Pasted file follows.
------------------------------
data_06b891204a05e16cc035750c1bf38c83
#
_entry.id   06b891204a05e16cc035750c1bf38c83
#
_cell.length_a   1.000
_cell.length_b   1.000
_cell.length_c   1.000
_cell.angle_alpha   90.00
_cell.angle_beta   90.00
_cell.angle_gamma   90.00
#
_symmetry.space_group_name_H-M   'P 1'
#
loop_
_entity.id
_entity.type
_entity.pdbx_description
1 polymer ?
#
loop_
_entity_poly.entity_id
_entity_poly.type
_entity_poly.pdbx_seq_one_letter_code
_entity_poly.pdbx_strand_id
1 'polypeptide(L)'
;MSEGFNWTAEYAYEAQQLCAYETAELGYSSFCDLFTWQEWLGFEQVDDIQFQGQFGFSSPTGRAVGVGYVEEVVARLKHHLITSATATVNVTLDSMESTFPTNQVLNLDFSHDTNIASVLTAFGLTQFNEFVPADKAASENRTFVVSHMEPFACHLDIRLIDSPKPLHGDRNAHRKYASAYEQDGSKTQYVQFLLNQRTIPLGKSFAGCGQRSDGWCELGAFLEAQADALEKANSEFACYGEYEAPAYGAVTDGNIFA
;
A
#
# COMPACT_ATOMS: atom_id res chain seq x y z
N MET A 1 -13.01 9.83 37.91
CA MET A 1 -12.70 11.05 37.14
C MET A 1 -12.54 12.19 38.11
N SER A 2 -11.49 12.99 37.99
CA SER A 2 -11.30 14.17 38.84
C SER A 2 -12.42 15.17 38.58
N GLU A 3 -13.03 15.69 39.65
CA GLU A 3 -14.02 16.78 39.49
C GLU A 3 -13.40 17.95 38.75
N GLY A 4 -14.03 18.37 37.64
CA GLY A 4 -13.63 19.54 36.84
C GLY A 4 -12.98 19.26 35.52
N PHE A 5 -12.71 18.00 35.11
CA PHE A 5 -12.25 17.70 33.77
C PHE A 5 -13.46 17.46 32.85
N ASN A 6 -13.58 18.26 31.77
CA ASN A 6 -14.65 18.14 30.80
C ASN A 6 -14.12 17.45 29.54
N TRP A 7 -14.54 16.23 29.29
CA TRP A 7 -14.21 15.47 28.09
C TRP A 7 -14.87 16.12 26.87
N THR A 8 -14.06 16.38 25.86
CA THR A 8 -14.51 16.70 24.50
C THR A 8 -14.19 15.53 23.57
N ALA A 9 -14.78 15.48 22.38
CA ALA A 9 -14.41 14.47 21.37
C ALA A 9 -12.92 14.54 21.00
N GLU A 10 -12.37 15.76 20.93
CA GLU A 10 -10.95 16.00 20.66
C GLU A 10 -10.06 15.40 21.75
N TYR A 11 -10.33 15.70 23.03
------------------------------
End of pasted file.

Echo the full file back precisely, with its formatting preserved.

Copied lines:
data_06b891204a05e16cc035750c1bf38c83
#
_entry.id   06b891204a05e16cc035750c1bf38c83
#
_cell.length_a   1.000
_cell.length_b   1.000
_cell.length_c   1.000
_cell.angle_alpha   90.00
_cell.angle_beta   90.00
_cell.angle_gamma   90.00
#
_symmetry.space_group_name_H-M   'P 1'
#
loop_
_entity.id
_entity.type
_entity.pdbx_description
1 polymer ?
#
loop_
_entity_poly.entity_id
_entity_poly.type
_entity_poly.pdbx_seq_one_letter_code
_entity_poly.pdbx_strand_id
1 'polypeptide(L)'
;MSEGFNWTAEYAYEAQQLCAYETAELGYSSFCDLFTWQEWLGFEQVDDIQFQGQFGFSSPTGRAVGVGYVEEVVARLKHHLITSATATVNVTLDSMESTFPTNQVLNLDFSHDTNIASVLTAFGLTQFNEFVPADKAASENRTFVVSHMEPFACHLDIRLIDSPKPLHGDRNAHRKYASAYEQDGSKTQYVQFLLNQRTIPLGKSFAGCGQRSDGWCELGAFLEAQADALEKANSEFACYGEYEAPAYGAVTDGNIFA
;
A
#
# COMPACT_ATOMS: atom_id res chain seq x y z
N MET A 1 -13.01 9.83 37.91
CA MET A 1 -12.70 11.05 37.14
C MET A 1 -12.54 12.19 38.11
N SER A 2 -11.49 12.99 37.99
CA SER A 2 -11.30 14.17 38.84
C SER A 2 -12.42 15.17 38.58
N GLU A 3 -13.03 15.69 39.65
CA GLU A 3 -14.02 16.78 39.49
C GLU A 3 -13.40 17.95 38.75
N GLY A 4 -14.03 18.37 37.64
CA GLY A 4 -13.63 19.54 36.84
C GLY A 4 -12.98 19.26 35.52
N PHE A 5 -12.71 18.00 35.11
CA PHE A 5 -12.25 17.70 33.77
C PHE A 5 -13.46 17.46 32.85
N ASN A 6 -13.58 18.26 31.77
CA ASN A 6 -14.65 18.14 30.80
C ASN A 6 -14.12 17.45 29.54
N TRP A 7 -14.54 16.23 29.29
CA TRP A 7 -14.21 15.47 28.09
C TRP A 7 -14.87 16.12 26.87
N THR A 8 -14.06 16.38 25.86
CA THR A 8 -14.51 16.70 24.50
C THR A 8 -14.19 15.53 23.57
N ALA A 9 -14.78 15.48 22.38
CA ALA A 9 -14.41 14.47 21.37
C ALA A 9 -12.92 14.54 21.00
N GLU A 10 -12.37 15.76 20.93
CA GLU A 10 -10.95 16.00 20.66
C GLU A 10 -10.06 15.40 21.75
N TYR A 11 -10.33 15.70 23.03